Tip 3: Get moving When you’re stressed, the last thing you probably feel like doing is getting up and exercising. But physical activity is a huge stress reliever—and you don’t have to be an athlete or spend hours in a gym to experience the benefits. Exercise releases endorphins that make you feel good, and it can also serve as a valuable distraction from your daily worries.
While you’ll get the most benefit from regularly exercising for 30 minutes or more, it’s okay to build up your fitness level gradually. Even very small activities can add up over the course of a day. The first step is to get yourself up and moving. Here are some easy ways to incorporate exercise into your daily schedule:
Put on some music and dance around
Take your dog for a walk
Walk or cycle to the grocery store
Use the stairs at home or work rather than an elevator
Park your car in the farthest spot in the lot and walk the rest of the way
Pair up with an exercise partner and encourage each other as you work out
Play ping-pong or an activity-based video game with your kids
The stress-busting magic of mindful rhythmic exercise While just about any form of physical activity can help burn away tension and stress, rhythmic activities are especially effective. Good choices include walking, running, swimming, dancing, cycling, tai chi, and aerobics. But whatever you choose, make sure it’s something you enjoy so you’re more likely to stick with it.
How to Start Exercising and Stick to It:Creating an Enjoyable Exercise Routine
While you’re exercising, make a conscious effort to pay attention to your body and the physical (and sometimes emotional) sensations you experience as you’re moving. Focus on coordinating your breathing with your movements, for example, or notice how the air or sunlight feels on your skin. Adding this mindfulness element will help you break out of the cycle of negative thoughts that often accompanies overwhelming stress.
Tip 4: Connect to others There is nothing more calming than spending quality time with another human being who makes you feel safe and understood. In fact, face-to-face interaction triggers a cascade of hormones that counteracts the body’s defensive “fight-or-flight” response. It’s nature’s natural stress reliever (as an added bonus, it also helps stave off depression and anxiety). So make it a point to connect regularly—and in person—with family and friends.
Making Good Friends: Meeting People and Connecting Keep in mind that the people you talk to don’t have to be able to fix your stress. They simply need to be good listeners. And try not to let worries about looking weak or being a burden keep you from opening up. The people who care about you will be flattered by your trust. It will only strengthen your bond. Of course, it’s not always realistic to have a pal close by to lean on when you feel overwhelmed by stress, but by building and maintaining a network of close friends you can improve your resiliency to life’s stressors. Tips for building relationships 1. Reach out to a colleague at work 2. Help someone else by volunteering 3. Have lunch or coffee with a friend 4. Ask a loved one to check in with you regularly 5. Accompany someone to the movies or a concert 6. Call or email an old friend 7. Go for a walk with a workout buddy 8. Schedule a weekly dinner date 9. Meet new people by taking a class or joining a club 10. Confide in a clergy member, teacher, or sports coach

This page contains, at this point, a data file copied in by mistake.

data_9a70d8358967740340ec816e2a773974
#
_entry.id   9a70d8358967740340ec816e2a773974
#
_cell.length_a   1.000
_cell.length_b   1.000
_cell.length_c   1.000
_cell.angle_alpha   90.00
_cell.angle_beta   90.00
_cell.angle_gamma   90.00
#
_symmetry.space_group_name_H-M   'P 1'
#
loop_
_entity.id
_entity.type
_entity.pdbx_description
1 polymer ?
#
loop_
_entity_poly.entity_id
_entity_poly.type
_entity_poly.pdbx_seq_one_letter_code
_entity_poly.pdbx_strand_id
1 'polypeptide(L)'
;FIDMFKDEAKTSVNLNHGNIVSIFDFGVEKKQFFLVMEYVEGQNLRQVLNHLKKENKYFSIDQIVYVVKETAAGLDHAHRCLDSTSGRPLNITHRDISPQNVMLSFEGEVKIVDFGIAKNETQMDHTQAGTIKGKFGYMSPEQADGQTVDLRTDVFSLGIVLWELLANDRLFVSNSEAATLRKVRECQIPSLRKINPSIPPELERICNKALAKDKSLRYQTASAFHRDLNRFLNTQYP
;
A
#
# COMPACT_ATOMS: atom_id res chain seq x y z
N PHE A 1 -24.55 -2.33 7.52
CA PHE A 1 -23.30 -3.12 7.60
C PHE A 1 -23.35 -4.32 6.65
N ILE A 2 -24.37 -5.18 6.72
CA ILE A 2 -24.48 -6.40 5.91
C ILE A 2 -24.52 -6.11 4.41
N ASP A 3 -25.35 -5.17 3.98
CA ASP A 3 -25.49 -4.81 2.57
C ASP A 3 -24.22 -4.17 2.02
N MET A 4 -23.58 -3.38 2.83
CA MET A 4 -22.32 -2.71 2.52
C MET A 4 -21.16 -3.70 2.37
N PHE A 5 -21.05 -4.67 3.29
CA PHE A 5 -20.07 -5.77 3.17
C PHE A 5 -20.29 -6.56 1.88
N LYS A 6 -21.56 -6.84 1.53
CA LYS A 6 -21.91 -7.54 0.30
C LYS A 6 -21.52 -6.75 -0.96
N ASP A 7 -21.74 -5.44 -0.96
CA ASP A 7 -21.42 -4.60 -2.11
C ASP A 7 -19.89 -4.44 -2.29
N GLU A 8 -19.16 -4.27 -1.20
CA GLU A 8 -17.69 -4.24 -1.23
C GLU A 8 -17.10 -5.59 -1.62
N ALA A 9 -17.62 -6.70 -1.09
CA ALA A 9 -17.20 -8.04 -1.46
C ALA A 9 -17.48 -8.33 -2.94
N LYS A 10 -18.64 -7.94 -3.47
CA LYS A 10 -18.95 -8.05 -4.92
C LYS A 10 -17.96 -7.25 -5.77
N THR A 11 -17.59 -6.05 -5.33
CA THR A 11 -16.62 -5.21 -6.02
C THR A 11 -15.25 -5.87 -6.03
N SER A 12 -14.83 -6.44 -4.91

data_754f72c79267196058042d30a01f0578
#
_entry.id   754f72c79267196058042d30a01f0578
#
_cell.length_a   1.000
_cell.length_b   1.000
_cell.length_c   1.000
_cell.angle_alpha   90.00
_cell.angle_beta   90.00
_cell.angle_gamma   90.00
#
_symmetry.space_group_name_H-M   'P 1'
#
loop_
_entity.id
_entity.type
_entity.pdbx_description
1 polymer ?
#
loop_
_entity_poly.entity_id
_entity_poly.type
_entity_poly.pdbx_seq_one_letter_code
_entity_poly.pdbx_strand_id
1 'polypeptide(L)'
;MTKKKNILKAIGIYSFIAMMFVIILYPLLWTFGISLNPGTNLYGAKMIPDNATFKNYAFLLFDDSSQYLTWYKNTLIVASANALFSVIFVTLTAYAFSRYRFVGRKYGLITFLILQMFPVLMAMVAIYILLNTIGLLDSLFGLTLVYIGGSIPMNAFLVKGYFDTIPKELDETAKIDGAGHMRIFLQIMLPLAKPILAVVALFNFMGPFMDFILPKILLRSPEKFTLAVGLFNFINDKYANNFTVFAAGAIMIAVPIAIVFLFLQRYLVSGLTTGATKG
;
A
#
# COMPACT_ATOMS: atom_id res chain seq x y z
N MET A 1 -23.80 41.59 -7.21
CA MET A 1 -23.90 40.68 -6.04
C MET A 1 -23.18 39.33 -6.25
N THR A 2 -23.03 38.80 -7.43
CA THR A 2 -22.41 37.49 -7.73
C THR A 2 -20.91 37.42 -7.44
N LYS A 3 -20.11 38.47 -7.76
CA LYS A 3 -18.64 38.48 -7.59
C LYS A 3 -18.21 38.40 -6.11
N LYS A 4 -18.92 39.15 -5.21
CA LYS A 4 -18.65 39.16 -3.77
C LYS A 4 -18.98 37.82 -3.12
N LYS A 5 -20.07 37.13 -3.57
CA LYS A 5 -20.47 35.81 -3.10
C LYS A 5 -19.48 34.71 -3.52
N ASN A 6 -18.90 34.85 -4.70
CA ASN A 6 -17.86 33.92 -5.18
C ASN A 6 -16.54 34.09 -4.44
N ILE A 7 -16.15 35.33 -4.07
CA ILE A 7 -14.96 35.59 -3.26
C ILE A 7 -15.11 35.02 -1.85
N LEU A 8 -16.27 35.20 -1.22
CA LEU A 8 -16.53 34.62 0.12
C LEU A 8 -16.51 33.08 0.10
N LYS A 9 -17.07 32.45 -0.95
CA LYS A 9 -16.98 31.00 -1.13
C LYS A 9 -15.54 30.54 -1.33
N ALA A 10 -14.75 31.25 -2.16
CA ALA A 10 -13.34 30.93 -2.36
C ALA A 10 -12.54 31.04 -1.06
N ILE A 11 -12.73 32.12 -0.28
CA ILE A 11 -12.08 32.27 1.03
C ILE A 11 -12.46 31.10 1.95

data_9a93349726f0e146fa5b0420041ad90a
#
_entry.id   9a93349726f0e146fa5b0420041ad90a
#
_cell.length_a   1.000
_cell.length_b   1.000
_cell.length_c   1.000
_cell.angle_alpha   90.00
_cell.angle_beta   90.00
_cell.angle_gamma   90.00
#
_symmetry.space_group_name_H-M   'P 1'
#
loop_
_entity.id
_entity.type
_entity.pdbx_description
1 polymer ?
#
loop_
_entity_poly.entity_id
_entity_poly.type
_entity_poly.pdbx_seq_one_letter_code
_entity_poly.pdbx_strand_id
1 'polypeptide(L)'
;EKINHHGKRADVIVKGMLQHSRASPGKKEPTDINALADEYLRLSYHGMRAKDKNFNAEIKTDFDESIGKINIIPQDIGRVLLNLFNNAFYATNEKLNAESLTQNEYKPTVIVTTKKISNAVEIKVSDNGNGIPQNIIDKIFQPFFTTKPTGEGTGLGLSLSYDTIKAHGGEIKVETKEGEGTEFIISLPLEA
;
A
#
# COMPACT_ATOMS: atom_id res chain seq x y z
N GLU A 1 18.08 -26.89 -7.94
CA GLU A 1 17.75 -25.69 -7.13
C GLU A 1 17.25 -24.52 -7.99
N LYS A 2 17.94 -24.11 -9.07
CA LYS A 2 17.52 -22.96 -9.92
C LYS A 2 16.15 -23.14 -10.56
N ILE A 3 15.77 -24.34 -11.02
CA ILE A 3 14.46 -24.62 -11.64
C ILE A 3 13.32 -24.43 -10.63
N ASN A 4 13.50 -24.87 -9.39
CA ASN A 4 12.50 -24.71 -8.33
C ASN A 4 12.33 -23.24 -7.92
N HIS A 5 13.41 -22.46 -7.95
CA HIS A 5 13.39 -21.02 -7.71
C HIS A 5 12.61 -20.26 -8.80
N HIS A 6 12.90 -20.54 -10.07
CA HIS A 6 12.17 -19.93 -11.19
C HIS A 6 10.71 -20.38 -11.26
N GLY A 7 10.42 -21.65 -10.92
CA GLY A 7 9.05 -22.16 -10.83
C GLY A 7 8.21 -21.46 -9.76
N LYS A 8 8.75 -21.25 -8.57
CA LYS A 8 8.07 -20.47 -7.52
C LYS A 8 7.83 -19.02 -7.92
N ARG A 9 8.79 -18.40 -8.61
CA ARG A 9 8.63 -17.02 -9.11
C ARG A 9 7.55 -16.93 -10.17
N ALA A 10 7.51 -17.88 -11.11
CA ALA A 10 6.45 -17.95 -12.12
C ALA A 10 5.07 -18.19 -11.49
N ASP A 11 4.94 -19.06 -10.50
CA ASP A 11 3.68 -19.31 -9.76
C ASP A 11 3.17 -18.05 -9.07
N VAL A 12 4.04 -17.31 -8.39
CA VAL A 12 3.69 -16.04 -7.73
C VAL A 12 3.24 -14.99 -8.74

Tip 5: Make time for fun and relaxation Beyond a take-charge approach and a positive attitude, you can reduce stress in your life by carving out “me” time. Don’t get so caught up in the hustle and bustle of life that you forget to take care of your own needs. Nurturing yourself is a necessity, not a luxury. If you regularly make time for fun and relaxation, you’ll be in a better place to handle life’s stressors.
Set aside leisure time. Include rest and relaxation in your daily schedule. Don’t allow other obligations to encroach. This is your time to take a break from all responsibilities and recharge your batteries.
Do something you enjoy every day. Make time for leisure activities that bring you joy, whether it be stargazing, playing the piano, or working on your bike.
Keep your sense of humor. This includes the ability to laugh at yourself. The act of laughing helps your body fight stress in a number of ways. Consider taking up a relaxation practice
Relaxation Techniques: Accessing the Relaxation Response Relaxation techniques such as yoga, meditation, and deep breathing activate the body’s relaxation response, a state of restfulness that is the opposite of the fight or flight or mobilization stress response. As you learn and practice these techniques, your stress levels will decrease and your mind and body will become calm and centered.
Tip 6: Manage your time better Poor time management can cause a lot of stress. When you’re stretched too thin and running behind, it’s hard to stay calm and focused. Plus, you’ll be tempted to avoid or cut back on all the healthy things you should be doing to keep stress in check, like socializing and getting enough sleep. The good news: there are things you can do to achieve a healthier work-life balance. Don’t over-commit yourself. Avoid scheduling things back-to-back or trying to fit too much into one day. All too often, we underestimate how long things will take.